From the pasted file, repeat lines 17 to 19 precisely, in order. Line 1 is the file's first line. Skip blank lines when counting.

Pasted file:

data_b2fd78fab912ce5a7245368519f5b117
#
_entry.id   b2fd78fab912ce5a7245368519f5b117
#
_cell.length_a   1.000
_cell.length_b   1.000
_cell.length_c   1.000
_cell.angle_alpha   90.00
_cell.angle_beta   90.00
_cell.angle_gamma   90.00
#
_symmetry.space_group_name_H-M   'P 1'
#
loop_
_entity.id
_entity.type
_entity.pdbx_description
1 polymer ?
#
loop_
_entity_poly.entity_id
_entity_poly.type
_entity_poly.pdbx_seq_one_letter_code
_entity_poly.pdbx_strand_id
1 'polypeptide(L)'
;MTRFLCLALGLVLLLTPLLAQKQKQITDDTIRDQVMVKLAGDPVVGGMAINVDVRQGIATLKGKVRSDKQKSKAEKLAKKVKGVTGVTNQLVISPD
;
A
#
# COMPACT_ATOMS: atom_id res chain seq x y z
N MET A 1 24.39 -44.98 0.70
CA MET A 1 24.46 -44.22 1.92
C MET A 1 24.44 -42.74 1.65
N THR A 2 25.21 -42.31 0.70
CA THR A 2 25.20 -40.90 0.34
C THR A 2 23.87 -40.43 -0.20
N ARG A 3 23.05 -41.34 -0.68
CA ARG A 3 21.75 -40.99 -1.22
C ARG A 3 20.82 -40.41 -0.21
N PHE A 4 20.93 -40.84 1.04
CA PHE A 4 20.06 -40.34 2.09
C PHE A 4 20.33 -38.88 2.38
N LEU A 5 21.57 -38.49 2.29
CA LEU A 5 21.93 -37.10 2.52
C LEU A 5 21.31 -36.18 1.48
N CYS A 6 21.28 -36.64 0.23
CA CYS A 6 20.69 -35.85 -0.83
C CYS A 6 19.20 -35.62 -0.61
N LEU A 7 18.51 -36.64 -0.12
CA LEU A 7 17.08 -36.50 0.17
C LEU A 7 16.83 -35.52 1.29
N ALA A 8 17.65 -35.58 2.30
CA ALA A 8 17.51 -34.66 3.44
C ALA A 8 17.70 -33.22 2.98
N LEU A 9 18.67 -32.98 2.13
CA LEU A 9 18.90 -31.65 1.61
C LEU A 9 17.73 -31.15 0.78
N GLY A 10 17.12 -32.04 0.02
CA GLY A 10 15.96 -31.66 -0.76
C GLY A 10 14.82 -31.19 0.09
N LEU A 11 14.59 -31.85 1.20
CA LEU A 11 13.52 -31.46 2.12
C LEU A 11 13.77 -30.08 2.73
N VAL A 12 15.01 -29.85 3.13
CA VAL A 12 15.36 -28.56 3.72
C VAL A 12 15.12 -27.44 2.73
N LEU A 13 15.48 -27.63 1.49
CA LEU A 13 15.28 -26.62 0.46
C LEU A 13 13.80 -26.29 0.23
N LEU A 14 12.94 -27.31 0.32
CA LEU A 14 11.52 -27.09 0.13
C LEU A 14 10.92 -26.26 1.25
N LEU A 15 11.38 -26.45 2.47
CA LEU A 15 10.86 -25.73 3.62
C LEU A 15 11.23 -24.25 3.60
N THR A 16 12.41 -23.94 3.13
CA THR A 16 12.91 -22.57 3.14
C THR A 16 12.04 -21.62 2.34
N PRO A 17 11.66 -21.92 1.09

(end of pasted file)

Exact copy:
_entity.pdbx_description
1 polymer ?
#